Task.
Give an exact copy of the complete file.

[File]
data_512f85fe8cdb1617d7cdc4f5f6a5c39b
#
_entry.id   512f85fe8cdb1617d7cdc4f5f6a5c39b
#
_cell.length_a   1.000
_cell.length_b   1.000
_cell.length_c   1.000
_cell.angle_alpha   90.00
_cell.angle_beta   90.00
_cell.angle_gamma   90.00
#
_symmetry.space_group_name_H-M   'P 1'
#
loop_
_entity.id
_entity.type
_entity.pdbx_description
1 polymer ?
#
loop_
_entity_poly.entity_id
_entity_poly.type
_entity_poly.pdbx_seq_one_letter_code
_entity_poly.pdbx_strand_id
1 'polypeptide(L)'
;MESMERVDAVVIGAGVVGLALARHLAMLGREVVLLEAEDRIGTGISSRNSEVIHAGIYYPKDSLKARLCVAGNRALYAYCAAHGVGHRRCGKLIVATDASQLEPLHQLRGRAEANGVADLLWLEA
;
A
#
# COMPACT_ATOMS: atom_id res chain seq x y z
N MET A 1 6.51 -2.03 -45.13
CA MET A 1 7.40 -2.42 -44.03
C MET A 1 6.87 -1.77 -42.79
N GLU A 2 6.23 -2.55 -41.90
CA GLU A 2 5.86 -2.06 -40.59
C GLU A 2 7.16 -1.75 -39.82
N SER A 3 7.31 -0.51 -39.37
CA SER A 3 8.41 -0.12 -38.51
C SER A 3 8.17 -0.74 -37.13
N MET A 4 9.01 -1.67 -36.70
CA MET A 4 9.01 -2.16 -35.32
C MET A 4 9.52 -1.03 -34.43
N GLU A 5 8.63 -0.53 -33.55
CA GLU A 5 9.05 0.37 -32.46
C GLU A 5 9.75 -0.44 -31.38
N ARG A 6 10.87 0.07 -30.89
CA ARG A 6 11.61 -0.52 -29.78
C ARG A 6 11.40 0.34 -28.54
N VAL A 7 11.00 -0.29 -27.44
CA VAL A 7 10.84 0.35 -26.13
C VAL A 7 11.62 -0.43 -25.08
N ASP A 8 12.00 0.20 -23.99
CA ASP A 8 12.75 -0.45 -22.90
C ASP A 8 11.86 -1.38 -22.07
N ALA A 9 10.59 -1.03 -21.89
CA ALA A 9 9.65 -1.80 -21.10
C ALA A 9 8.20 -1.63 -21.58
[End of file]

data_512f85fe8cdb1617d7cdc4f5f6a5c39b
#
_entry.id   512f85fe8cdb1617d7cdc4f5f6a5c39b
#
_cell.length_a   1.000
_cell.length_b   1.000
_cell.length_c   1.000
_cell.angle_alpha   90.00
_cell.angle_beta   90.00
_cell.angle_gamma   90.00
#
_symmetry.space_group_name_H-M   'P 1'
#
loop_
_entity.id
_entity.type
_entity.pdbx_description
1 polymer ?
#
loop_
_entity_poly.entity_id
_entity_poly.type
_entity_poly.pdbx_seq_one_letter_code
_entity_poly.pdbx_strand_id
1 'polypeptide(L)'
;MESMERVDAVVIGAGVVGLALARHLAMLGREVVLLEAEDRIGTGISSRNSEVIHAGIYYPKDSLKARLCVAGNRALYAYCAAHGVGHRRCGKLIVATDASQLEPLHQLRGRAEANGVADLLWLEA
;
A
#
# COMPACT_ATOMS: atom_id res chain seq x y z
N MET A 1 6.51 -2.03 -45.13
CA MET A 1 7.40 -2.42 -44.03
C MET A 1 6.87 -1.77 -42.79
N GLU A 2 6.23 -2.55 -41.90
CA GLU A 2 5.86 -2.06 -40.59
C GLU A 2 7.16 -1.75 -39.82
N SER A 3 7.31 -0.51 -39.37
CA SER A 3 8.41 -0.12 -38.51
C SER A 3 8.17 -0.74 -37.13
N MET A 4 9.01 -1.67 -36.70
CA MET A 4 9.01 -2.16 -35.32
C MET A 4 9.52 -1.03 -34.43
N GLU A 5 8.63 -0.53 -33.55
CA GLU A 5 9.05 0.37 -32.46
C GLU A 5 9.75 -0.44 -31.38
N ARG A 6 10.87 0.07 -30.89
CA ARG A 6 11.61 -0.52 -29.78
C ARG A 6 11.40 0.34 -28.54
N VAL A 7 11.00 -0.29 -27.44
CA VAL A 7 10.84 0.35 -26.13
C VAL A 7 11.62 -0.43 -25.08
N ASP A 8 12.00 0.20 -23.99
CA ASP A 8 12.75 -0.45 -22.90
C ASP A 8 11.86 -1.38 -22.07
N ALA A 9 10.59 -1.03 -21.89
CA ALA A 9 9.65 -1.80 -21.10
C ALA A 9 8.20 -1.63 -21.58